I've been looking into PowerVR textures, and have run into several textures that are apparently 2 bits per-pixel. This, frankly, boggles my mind. How does one get even half way decent color preservation when you only have 4 possible states per pi per pixel? I would love any resources out there that talk about the compression behind such a feat. Thanks!
PVRTC 2BPP encoding, as introduced in this paper divides an image into 8x4-texel blocks, and compresses each block such that only two RGB colors are stored for each thirty-two texel block.
None of the thirty-two texels stores a color of its own - each texel stores only information about how to blend between the two RGB colors of its 8x4-texel block.
If the source image has an 8x4 texel block with a rainbow of 32 colors in it, PVRTC 2BPP compression will do a very poor job of maintaining its quality, because in PVRTC 2BPP each 8x4 texel block has only two RGB colors to blend with.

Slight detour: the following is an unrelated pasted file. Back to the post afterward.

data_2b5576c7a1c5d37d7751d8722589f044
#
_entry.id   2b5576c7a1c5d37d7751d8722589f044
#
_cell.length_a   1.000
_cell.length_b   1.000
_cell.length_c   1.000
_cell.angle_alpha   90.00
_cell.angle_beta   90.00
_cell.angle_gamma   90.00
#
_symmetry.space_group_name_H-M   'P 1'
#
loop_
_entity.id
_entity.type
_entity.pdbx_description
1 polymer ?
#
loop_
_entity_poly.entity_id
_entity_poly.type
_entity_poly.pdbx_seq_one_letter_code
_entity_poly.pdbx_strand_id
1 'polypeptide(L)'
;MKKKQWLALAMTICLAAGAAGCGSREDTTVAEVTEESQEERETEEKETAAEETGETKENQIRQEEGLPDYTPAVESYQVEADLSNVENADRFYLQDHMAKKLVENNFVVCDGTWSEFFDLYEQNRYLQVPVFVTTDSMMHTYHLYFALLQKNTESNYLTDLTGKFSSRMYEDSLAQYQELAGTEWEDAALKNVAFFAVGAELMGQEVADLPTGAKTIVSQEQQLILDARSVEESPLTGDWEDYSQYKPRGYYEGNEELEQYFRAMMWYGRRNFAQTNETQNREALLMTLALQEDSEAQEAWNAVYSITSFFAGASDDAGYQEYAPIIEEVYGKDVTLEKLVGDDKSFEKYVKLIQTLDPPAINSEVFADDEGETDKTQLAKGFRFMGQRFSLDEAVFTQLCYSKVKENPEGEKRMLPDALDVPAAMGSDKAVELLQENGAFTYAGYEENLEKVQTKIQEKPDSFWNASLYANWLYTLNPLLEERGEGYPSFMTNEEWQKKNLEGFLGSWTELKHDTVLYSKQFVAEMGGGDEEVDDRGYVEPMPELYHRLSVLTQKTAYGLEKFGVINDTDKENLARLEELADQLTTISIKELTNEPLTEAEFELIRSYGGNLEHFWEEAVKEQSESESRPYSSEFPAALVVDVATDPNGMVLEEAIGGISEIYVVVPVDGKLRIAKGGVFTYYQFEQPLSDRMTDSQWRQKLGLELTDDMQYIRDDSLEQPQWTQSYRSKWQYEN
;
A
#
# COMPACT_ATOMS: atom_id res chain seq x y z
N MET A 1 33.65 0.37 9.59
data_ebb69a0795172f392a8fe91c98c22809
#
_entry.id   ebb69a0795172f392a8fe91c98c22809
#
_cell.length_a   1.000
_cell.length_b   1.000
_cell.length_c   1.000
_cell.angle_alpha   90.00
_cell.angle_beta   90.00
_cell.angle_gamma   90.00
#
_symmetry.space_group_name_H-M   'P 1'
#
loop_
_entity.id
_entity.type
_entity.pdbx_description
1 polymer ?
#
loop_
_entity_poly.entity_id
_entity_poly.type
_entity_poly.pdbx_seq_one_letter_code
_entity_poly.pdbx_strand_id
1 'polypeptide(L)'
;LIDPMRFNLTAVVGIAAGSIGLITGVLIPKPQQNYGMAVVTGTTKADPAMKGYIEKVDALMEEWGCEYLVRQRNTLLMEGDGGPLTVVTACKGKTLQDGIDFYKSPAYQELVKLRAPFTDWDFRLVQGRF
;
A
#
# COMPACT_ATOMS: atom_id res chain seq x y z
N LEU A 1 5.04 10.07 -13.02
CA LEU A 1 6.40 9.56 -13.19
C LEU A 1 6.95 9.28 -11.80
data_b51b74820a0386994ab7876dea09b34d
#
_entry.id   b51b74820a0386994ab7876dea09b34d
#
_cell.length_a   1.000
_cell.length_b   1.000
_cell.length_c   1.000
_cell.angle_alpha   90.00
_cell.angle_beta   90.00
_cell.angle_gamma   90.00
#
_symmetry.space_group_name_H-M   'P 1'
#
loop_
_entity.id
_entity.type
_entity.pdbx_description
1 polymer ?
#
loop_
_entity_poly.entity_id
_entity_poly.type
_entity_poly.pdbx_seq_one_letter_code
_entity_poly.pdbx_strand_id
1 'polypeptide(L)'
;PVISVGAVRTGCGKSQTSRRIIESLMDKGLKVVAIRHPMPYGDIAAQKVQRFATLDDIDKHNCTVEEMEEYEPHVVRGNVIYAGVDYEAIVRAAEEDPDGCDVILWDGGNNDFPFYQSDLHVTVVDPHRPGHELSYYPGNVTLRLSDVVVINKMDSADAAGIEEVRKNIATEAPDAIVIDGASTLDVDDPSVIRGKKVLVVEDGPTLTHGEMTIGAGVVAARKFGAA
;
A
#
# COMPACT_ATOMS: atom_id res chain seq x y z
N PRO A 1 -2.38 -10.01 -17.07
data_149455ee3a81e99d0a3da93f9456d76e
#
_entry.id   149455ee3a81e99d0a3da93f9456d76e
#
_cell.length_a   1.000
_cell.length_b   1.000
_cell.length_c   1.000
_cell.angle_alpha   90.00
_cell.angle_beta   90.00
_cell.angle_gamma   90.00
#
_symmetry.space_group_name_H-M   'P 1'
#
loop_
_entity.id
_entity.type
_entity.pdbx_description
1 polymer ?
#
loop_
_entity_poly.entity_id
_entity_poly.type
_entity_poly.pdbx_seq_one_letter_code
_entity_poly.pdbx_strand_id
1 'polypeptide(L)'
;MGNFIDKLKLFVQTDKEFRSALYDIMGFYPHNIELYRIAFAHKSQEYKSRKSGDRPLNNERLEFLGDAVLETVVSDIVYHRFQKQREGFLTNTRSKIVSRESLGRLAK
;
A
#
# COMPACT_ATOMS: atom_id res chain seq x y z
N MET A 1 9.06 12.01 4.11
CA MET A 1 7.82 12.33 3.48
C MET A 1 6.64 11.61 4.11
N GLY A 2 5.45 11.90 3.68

Texture compression does not compress pixels. It compresses blocks of pixels. When an individual pixel is referenced, the GPU computes which block represents the pixel. Then it processes the whole block to get the color of that pixel.
Lets assume the block size is 4x4 pixels on an RGB texture. Uncompressed, each block consumes
My mythical compressor uses 7.5 bpp. That isn't as good as the 2 bpp pvrtc can achieve, but now you have rough idea on how 2 bbp might be achieved.
@Toji, the site the paper is on is a bit temperamental but it worked for me this morning. Failing that, if you have access to ACM/SIGGRAPH, it's hosted here. Strangely, it was also on the IMG/PowerVR developer website (free registration) but I can't seem to find the right section. :-(
[UPDATE] It is still on the IMG site here[/UPDATE]
@bmcnet: PVRTC does not break the texture into blocks like, say, ETC or S3TC. FWIW, I did experiment with block-based textures but I couldn't find a way to pack enough data into self-contained blocks and still get the results I wanted. Instead, it's a bit more of a 'global' texture compression system. It has 2 low resolution images which it bilinearly upscales to the target res, and then mixes these together on a texel-by-texel basis.